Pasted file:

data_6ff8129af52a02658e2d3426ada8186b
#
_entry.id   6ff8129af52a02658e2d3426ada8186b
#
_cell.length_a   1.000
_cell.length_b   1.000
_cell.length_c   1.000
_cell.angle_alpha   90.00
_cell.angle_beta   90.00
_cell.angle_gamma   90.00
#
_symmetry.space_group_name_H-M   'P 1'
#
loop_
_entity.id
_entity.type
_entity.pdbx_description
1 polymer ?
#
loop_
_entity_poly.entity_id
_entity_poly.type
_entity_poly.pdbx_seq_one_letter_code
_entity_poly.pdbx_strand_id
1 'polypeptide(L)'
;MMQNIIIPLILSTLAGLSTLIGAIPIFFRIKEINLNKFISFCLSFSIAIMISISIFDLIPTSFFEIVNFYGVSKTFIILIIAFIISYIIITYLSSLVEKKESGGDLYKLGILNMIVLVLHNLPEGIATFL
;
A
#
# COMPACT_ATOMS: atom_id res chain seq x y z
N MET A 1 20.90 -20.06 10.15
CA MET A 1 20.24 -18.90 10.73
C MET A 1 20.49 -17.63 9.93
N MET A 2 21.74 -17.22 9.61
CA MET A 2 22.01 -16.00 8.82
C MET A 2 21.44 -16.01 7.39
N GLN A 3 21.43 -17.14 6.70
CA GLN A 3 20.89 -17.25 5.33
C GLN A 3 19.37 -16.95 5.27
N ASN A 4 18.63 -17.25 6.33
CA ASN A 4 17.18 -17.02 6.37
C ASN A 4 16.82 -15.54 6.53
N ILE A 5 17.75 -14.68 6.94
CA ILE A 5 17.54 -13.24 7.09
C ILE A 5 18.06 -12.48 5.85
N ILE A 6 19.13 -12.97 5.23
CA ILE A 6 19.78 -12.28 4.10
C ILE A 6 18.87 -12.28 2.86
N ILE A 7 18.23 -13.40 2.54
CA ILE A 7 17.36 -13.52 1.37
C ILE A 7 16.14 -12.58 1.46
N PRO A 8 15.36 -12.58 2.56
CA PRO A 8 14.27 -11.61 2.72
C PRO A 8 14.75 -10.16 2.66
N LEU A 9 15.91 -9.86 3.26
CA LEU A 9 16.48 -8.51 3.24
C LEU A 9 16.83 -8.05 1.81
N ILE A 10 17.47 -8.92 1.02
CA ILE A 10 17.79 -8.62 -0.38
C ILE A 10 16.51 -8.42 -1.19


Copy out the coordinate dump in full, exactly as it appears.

data_6ff8129af52a02658e2d3426ada8186b
#
_entry.id   6ff8129af52a02658e2d3426ada8186b
#
_cell.length_a   1.000
_cell.length_b   1.000
_cell.length_c   1.000
_cell.angle_alpha   90.00
_cell.angle_beta   90.00
_cell.angle_gamma   90.00
#
_symmetry.space_group_name_H-M   'P 1'
#
loop_
_entity.id
_entity.type
_entity.pdbx_description
1 polymer ?
#
loop_
_entity_poly.entity_id
_entity_poly.type
_entity_poly.pdbx_seq_one_letter_code
_entity_poly.pdbx_strand_id
1 'polypeptide(L)'
;MMQNIIIPLILSTLAGLSTLIGAIPIFFRIKEINLNKFISFCLSFSIAIMISISIFDLIPTSFFEIVNFYGVSKTFIILIIAFIISYIIITYLSSLVEKKESGGDLYKLGILNMIVLVLHNLPEGIATFL
;
A
#
# COMPACT_ATOMS: atom_id res chain seq x y z
N MET A 1 20.90 -20.06 10.15
CA MET A 1 20.24 -18.90 10.73
C MET A 1 20.49 -17.63 9.93
N MET A 2 21.74 -17.22 9.61
CA MET A 2 22.01 -16.00 8.82
C MET A 2 21.44 -16.01 7.39
N GLN A 3 21.43 -17.14 6.70
CA GLN A 3 20.89 -17.25 5.33
C GLN A 3 19.37 -16.95 5.27
N ASN A 4 18.63 -17.25 6.33
CA ASN A 4 17.18 -17.02 6.37
C ASN A 4 16.82 -15.54 6.53
N ILE A 5 17.75 -14.68 6.94
CA ILE A 5 17.54 -13.24 7.09
C ILE A 5 18.06 -12.48 5.85
N ILE A 6 19.13 -12.97 5.23
CA ILE A 6 19.78 -12.28 4.10
C ILE A 6 18.87 -12.28 2.86
N ILE A 7 18.23 -13.40 2.54
CA ILE A 7 17.36 -13.52 1.37
C ILE A 7 16.14 -12.58 1.46
N PRO A 8 15.36 -12.58 2.56
CA PRO A 8 14.27 -11.61 2.72
C PRO A 8 14.75 -10.16 2.66
N LEU A 9 15.91 -9.86 3.26
CA LEU A 9 16.48 -8.51 3.24
C LEU A 9 16.83 -8.05 1.81
N ILE A 10 17.47 -8.92 1.02
CA ILE A 10 17.79 -8.62 -0.38
C ILE A 10 16.51 -8.42 -1.19